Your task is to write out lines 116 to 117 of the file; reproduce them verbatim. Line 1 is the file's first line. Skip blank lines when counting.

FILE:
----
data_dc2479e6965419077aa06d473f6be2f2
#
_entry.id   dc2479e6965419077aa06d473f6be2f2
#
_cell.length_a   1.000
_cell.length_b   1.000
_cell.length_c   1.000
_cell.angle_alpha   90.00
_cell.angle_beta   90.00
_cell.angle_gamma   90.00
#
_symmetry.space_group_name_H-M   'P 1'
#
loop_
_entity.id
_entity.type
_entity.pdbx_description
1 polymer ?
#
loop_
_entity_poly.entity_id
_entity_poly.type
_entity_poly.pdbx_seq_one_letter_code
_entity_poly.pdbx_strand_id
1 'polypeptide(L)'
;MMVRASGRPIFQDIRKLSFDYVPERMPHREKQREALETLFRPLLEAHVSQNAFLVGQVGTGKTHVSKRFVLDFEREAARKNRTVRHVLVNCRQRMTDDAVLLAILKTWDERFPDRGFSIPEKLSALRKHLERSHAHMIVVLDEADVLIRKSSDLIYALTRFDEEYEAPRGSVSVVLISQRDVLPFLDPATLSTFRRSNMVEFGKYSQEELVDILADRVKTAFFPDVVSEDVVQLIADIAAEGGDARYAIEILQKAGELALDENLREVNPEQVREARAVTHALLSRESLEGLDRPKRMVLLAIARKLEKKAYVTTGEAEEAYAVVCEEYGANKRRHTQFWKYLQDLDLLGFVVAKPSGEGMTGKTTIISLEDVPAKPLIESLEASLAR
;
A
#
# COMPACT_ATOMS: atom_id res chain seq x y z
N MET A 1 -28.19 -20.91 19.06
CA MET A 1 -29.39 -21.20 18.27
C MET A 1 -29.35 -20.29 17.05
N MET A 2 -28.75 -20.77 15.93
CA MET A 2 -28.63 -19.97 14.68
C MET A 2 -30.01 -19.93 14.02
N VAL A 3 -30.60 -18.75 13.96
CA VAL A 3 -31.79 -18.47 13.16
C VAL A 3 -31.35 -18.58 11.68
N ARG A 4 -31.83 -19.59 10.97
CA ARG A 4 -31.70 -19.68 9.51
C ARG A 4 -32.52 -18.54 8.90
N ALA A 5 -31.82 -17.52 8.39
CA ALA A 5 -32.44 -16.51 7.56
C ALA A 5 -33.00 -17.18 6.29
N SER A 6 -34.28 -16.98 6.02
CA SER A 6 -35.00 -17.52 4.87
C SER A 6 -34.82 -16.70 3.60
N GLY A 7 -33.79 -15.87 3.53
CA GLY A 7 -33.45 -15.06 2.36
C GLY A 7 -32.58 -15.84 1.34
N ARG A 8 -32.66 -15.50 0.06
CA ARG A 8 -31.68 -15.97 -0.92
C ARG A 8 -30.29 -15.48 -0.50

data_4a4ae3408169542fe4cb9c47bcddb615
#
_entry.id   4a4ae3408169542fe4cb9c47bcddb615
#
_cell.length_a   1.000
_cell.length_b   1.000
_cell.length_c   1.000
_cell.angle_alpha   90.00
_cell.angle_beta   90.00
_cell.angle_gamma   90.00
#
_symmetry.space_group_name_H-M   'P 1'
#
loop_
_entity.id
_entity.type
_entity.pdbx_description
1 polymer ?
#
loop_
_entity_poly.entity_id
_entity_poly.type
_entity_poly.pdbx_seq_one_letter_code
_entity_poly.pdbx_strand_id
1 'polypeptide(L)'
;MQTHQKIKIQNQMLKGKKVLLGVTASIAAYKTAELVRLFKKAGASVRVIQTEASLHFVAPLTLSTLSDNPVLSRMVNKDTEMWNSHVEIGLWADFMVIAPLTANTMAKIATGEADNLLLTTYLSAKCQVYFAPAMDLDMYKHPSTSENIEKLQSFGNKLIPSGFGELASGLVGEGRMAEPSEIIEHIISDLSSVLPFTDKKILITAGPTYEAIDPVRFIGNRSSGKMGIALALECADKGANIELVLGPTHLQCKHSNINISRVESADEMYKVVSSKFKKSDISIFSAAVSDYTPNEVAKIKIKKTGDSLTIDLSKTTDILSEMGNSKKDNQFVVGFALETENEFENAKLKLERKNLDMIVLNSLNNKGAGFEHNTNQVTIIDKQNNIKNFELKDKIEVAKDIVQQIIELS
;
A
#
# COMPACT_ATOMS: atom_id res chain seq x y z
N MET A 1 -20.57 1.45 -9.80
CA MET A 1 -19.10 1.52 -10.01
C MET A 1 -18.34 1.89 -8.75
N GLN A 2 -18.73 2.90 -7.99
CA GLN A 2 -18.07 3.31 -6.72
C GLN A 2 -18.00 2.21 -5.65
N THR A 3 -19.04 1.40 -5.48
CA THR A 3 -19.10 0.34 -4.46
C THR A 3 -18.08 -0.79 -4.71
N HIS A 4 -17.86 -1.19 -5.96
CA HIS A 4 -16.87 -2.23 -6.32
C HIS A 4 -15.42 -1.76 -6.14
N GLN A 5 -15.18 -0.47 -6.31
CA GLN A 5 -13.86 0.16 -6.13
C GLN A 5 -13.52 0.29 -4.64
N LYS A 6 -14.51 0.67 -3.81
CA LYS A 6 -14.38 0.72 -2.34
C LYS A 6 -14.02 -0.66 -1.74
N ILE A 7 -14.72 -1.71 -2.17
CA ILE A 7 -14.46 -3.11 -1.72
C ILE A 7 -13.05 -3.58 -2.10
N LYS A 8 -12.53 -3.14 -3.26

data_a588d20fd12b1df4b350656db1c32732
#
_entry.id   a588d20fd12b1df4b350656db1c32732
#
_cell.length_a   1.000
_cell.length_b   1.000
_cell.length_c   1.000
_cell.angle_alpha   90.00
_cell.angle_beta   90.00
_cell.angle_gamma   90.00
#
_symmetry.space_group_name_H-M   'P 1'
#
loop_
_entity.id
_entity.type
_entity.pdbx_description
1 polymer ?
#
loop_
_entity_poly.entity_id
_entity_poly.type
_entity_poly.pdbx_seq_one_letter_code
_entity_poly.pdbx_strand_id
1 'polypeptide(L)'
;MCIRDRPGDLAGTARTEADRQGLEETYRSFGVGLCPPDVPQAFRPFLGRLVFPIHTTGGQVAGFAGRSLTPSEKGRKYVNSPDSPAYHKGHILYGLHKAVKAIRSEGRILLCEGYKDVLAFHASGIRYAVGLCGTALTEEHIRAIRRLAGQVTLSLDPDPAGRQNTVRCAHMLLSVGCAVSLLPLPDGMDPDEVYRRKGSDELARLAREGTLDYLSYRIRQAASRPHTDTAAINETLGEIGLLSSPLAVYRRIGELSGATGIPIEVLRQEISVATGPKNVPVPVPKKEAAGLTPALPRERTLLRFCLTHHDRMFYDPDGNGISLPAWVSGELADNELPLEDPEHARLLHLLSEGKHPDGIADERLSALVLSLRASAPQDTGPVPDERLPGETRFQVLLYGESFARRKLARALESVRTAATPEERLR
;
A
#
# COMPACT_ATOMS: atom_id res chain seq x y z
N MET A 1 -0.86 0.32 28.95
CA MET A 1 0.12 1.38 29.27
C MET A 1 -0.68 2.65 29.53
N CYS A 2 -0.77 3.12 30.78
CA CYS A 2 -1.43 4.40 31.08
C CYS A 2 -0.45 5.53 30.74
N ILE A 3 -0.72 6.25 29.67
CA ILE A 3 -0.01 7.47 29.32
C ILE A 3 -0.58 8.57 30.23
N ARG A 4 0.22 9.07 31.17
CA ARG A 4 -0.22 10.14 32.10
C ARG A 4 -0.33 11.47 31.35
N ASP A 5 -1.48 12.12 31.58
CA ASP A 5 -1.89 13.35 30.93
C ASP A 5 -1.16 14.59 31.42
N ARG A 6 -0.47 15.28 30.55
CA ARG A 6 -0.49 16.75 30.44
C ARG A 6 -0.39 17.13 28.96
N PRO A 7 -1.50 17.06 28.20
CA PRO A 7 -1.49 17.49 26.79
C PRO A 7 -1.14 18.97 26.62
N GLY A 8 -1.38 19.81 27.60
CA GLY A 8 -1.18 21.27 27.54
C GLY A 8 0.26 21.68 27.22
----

_cell.angle_gamma   90.00
#